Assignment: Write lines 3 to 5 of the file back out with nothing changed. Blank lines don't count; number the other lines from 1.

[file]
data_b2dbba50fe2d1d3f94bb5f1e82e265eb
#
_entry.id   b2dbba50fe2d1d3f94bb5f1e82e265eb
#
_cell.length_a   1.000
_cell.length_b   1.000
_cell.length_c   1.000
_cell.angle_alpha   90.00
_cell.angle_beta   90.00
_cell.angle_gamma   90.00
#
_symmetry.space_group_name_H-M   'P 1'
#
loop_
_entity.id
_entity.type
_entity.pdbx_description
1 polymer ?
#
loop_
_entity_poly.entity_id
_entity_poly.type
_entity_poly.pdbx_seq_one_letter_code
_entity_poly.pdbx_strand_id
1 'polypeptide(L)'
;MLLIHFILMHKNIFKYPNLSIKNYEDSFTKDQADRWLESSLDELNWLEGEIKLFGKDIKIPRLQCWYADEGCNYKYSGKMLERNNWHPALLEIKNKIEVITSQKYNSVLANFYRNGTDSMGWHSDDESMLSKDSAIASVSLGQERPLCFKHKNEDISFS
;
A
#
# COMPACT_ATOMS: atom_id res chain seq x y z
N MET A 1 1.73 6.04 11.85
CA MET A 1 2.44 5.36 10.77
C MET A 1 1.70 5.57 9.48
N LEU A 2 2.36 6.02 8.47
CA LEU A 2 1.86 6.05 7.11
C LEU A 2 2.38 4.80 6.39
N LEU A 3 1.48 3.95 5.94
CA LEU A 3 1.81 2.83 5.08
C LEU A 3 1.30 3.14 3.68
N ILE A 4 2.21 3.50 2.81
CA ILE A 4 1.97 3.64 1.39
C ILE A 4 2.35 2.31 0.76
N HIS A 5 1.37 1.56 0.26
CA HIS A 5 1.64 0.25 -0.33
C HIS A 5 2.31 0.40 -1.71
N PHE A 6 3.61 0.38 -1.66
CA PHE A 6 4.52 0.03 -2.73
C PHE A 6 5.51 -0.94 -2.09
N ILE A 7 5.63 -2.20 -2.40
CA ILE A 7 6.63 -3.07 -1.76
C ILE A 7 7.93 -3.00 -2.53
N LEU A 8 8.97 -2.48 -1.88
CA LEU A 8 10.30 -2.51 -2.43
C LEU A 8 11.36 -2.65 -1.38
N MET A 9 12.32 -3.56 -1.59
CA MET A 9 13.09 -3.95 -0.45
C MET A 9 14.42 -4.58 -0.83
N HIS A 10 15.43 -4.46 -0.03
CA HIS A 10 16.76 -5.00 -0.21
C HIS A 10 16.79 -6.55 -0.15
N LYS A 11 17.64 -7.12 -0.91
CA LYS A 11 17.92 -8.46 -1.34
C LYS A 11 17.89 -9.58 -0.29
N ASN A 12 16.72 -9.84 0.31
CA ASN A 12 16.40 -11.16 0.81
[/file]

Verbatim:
_entry.id   b2dbba50fe2d1d3f94bb5f1e82e265eb
#
_cell.length_a   1.000